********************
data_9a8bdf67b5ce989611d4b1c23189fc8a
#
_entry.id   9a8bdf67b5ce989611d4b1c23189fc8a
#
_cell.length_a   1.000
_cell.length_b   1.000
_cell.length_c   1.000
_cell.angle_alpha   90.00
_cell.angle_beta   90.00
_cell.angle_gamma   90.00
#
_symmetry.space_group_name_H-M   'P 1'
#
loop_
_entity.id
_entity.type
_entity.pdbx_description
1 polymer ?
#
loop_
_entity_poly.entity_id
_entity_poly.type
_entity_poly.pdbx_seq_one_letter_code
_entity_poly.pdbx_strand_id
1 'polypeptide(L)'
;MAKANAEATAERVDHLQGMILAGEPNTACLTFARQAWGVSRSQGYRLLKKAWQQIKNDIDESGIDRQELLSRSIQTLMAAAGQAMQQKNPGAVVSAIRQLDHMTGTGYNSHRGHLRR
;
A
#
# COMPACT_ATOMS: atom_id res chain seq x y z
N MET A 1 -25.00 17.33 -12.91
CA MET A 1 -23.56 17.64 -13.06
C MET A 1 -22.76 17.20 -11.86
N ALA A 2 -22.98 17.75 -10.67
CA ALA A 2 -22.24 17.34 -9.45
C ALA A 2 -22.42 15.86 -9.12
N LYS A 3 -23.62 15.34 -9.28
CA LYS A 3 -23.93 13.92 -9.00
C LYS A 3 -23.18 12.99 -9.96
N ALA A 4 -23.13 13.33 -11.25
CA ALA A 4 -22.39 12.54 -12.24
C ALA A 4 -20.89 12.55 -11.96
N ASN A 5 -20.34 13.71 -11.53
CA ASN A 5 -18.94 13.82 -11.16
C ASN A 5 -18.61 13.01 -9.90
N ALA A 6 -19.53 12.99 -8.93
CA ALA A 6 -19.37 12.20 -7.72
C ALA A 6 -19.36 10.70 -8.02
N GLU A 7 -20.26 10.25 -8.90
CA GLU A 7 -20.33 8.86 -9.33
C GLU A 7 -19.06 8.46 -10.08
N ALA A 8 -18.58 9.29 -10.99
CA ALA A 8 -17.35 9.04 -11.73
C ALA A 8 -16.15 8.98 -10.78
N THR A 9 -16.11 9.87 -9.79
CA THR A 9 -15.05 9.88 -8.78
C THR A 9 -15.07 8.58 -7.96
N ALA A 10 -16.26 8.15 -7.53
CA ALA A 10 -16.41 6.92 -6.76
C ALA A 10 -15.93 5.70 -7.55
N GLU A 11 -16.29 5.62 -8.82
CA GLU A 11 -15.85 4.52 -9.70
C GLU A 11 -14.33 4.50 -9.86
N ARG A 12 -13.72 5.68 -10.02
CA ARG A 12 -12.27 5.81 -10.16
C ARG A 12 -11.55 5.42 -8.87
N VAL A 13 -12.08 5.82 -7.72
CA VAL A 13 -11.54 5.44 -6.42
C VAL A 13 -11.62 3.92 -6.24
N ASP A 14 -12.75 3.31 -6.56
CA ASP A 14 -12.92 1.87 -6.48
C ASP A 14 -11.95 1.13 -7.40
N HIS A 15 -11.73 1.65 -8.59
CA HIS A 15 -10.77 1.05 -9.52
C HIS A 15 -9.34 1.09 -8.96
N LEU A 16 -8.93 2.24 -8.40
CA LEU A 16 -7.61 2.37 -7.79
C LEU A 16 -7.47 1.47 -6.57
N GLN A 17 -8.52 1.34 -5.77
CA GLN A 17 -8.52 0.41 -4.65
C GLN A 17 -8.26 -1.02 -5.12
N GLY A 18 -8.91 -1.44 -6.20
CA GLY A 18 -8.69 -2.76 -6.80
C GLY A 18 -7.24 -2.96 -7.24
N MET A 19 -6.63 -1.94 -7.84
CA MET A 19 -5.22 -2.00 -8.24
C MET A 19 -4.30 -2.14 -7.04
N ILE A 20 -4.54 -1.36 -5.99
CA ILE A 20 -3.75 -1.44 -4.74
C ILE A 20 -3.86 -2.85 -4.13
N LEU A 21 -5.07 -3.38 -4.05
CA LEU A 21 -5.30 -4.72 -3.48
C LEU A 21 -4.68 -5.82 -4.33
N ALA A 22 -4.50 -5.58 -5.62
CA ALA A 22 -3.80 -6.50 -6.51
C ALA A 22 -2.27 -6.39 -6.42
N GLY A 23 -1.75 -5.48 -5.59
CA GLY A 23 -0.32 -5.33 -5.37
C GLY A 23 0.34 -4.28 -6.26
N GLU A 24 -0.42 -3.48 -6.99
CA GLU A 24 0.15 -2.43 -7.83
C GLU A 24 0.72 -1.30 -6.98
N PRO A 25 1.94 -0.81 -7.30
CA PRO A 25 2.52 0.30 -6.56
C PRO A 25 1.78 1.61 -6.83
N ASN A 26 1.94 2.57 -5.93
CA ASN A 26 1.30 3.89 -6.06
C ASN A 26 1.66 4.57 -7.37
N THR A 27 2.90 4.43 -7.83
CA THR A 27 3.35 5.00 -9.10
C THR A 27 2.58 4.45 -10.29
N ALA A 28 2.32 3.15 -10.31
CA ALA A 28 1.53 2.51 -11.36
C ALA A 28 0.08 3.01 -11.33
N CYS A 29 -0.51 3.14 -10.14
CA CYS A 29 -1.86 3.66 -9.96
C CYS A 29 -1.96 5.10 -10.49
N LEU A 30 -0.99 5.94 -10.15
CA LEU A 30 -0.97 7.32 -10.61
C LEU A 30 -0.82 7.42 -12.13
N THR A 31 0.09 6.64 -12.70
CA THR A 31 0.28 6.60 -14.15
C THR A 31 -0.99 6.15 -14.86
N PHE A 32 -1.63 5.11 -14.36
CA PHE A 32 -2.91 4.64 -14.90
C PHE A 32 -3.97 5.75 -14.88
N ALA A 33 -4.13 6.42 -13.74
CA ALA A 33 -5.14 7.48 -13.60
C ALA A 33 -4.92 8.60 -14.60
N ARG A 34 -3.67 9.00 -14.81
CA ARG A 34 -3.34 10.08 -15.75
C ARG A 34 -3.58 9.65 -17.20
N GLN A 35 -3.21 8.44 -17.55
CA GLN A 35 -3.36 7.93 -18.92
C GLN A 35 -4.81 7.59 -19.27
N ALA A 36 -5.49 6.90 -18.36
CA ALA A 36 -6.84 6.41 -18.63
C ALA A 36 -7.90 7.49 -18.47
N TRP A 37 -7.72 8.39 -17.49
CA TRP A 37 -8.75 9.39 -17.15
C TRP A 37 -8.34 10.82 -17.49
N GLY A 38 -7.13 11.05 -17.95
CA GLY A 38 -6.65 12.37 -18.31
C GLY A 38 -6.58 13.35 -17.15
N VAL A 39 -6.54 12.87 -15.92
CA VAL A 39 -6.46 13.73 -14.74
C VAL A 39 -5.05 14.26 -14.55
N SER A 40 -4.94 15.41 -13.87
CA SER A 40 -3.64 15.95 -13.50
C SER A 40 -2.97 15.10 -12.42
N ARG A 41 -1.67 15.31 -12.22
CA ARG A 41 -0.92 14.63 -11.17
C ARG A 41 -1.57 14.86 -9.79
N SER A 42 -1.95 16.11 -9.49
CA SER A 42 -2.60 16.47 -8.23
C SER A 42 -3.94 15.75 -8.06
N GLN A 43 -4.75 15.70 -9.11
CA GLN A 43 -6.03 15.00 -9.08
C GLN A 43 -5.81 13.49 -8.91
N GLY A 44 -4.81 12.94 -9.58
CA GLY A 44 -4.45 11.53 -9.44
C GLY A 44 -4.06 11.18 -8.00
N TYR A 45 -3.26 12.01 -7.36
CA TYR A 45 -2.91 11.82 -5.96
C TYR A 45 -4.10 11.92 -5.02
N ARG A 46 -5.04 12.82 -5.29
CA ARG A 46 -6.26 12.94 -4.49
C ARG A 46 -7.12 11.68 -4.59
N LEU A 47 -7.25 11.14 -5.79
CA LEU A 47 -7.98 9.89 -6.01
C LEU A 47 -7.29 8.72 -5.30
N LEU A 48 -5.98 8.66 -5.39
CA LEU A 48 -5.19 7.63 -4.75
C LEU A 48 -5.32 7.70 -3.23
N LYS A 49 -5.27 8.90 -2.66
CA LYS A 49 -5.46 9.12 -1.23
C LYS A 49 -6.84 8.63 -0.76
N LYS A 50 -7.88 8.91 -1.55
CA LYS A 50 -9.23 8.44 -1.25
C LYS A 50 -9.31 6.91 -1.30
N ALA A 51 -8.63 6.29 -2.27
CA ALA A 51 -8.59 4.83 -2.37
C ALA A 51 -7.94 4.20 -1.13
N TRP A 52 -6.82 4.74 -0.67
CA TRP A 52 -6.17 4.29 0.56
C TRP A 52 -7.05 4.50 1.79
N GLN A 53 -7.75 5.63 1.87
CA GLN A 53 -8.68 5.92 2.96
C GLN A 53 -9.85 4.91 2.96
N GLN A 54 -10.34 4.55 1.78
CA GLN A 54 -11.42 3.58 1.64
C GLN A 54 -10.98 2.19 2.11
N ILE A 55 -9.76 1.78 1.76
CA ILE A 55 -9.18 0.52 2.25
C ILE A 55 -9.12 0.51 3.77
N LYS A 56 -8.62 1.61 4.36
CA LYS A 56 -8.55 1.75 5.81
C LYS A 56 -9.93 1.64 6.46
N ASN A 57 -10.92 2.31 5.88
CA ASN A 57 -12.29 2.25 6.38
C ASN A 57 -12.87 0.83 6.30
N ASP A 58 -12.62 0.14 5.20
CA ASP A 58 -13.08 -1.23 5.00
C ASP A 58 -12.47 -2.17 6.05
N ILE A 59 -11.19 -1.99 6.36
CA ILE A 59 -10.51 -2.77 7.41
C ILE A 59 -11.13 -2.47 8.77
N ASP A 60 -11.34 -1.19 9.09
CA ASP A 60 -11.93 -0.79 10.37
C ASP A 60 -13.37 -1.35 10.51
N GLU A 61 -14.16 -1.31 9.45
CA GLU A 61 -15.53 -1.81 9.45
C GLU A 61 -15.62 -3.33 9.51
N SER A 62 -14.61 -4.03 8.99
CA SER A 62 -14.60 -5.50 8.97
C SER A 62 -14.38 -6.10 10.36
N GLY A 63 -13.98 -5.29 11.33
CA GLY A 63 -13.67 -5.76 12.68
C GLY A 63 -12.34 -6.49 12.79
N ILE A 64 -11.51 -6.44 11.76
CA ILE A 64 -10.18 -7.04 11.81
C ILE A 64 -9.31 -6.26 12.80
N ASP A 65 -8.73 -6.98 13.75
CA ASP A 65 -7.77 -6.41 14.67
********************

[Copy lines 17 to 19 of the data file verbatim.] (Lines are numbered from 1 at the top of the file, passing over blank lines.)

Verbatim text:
_entity.pdbx_description
1 polymer ?
#